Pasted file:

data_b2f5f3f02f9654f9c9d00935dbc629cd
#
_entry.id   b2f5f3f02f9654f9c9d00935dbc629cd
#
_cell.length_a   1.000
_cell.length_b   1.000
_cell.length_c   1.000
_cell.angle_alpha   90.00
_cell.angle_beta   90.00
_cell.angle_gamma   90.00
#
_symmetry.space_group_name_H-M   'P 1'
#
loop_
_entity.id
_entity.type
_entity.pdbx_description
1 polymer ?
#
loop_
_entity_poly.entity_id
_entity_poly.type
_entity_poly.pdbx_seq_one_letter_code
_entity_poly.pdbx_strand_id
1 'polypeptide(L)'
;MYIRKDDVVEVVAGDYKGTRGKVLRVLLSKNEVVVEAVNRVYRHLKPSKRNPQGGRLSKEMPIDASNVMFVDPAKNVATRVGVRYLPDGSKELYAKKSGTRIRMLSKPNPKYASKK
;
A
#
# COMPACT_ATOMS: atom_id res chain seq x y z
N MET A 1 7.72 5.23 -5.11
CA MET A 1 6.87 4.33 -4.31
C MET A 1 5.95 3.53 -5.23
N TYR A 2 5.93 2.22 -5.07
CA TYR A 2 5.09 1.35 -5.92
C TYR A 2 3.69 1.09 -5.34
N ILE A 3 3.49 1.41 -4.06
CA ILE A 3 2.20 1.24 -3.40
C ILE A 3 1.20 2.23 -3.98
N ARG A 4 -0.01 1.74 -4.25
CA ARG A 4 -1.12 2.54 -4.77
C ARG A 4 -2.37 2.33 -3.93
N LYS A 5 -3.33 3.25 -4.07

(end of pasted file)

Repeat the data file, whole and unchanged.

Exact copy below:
data_b2f5f3f02f9654f9c9d00935dbc629cd
#
_entry.id   b2f5f3f02f9654f9c9d00935dbc629cd
#
_cell.length_a   1.000
_cell.length_b   1.000
_cell.length_c   1.000
_cell.angle_alpha   90.00
_cell.angle_beta   90.00
_cell.angle_gamma   90.00
#
_symmetry.space_group_name_H-M   'P 1'
#
loop_
_entity.id
_entity.type
_entity.pdbx_description
1 polymer ?
#
loop_
_entity_poly.entity_id
_entity_poly.type
_entity_poly.pdbx_seq_one_letter_code
_entity_poly.pdbx_strand_id
1 'polypeptide(L)'
;MYIRKDDVVEVVAGDYKGTRGKVLRVLLSKNEVVVEAVNRVYRHLKPSKRNPQGGRLSKEMPIDASNVMFVDPAKNVATRVGVRYLPDGSKELYAKKSGTRIRMLSKPNPKYASKK
;
A
#
# COMPACT_ATOMS: atom_id res chain seq x y z
N MET A 1 7.72 5.23 -5.11
CA MET A 1 6.87 4.33 -4.31
C MET A 1 5.95 3.53 -5.23
N TYR A 2 5.93 2.22 -5.07
CA TYR A 2 5.09 1.35 -5.92
C TYR A 2 3.69 1.09 -5.34
N ILE A 3 3.49 1.41 -4.06
CA ILE A 3 2.20 1.24 -3.40
C ILE A 3 1.20 2.23 -3.98
N ARG A 4 -0.01 1.74 -4.25
CA ARG A 4 -1.12 2.54 -4.77
C ARG A 4 -2.37 2.33 -3.93
N LYS A 5 -3.33 3.25 -4.07